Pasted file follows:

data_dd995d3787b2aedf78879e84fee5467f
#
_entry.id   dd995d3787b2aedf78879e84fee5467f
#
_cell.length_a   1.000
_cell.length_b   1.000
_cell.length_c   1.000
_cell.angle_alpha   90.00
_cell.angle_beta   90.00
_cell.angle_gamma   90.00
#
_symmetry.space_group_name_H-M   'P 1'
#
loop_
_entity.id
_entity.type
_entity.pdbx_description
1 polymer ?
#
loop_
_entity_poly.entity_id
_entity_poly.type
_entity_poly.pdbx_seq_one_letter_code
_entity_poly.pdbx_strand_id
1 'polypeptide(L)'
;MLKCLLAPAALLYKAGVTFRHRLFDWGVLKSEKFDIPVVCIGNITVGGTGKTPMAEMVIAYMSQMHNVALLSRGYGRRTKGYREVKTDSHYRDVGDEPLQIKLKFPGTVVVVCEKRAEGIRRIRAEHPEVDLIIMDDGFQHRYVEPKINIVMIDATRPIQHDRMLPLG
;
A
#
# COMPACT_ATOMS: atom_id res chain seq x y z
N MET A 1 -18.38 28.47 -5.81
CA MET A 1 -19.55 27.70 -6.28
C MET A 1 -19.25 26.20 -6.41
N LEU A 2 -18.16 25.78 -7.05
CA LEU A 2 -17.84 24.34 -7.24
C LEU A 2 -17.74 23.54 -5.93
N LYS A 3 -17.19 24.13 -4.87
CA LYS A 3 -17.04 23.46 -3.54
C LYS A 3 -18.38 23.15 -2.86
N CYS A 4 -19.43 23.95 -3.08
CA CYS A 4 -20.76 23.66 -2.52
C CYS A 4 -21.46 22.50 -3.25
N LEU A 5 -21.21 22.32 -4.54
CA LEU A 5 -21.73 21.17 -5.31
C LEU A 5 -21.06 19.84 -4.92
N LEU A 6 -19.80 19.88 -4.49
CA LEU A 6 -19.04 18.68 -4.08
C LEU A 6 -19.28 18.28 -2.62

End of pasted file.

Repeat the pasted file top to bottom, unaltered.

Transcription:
data_dd995d3787b2aedf78879e84fee5467f
#
_entry.id   dd995d3787b2aedf78879e84fee5467f
#
_cell.length_a   1.000
_cell.length_b   1.000
_cell.length_c   1.000
_cell.angle_alpha   90.00
_cell.angle_beta   90.00
_cell.angle_gamma   90.00
#
_symmetry.space_group_name_H-M   'P 1'
#
loop_
_entity.id
_entity.type
_entity.pdbx_description
1 polymer ?
#
loop_
_entity_poly.entity_id
_entity_poly.type
_entity_poly.pdbx_seq_one_letter_code
_entity_poly.pdbx_strand_id
1 'polypeptide(L)'
;MLKCLLAPAALLYKAGVTFRHRLFDWGVLKSEKFDIPVVCIGNITVGGTGKTPMAEMVIAYMSQMHNVALLSRGYGRRTKGYREVKTDSHYRDVGDEPLQIKLKFPGTVVVVCEKRAEGIRRIRAEHPEVDLIIMDDGFQHRYVEPKINIVMIDATRPIQHDRMLPLG
;
A
#
# COMPACT_ATOMS: atom_id res chain seq x y z
N MET A 1 -18.38 28.47 -5.81
CA MET A 1 -19.55 27.70 -6.28
C MET A 1 -19.25 26.20 -6.41
N LEU A 2 -18.16 25.78 -7.05
CA LEU A 2 -17.84 24.34 -7.24
C LEU A 2 -17.74 23.54 -5.93
N LYS A 3 -17.19 24.13 -4.87
CA LYS A 3 -17.04 23.46 -3.54
C LYS A 3 -18.38 23.15 -2.86
N CYS A 4 -19.43 23.95 -3.08
CA CYS A 4 -20.76 23.66 -2.52
C CYS A 4 -21.46 22.50 -3.25
N LEU A 5 -21.21 22.32 -4.54
CA LEU A 5 -21.73 21.17 -5.31
C LEU A 5 -21.06 19.84 -4.92
N LEU A 6 -19.80 19.88 -4.49
CA LEU A 6 -19.04 18.68 -4.08
C LEU A 6 -19.28 18.28 -2.62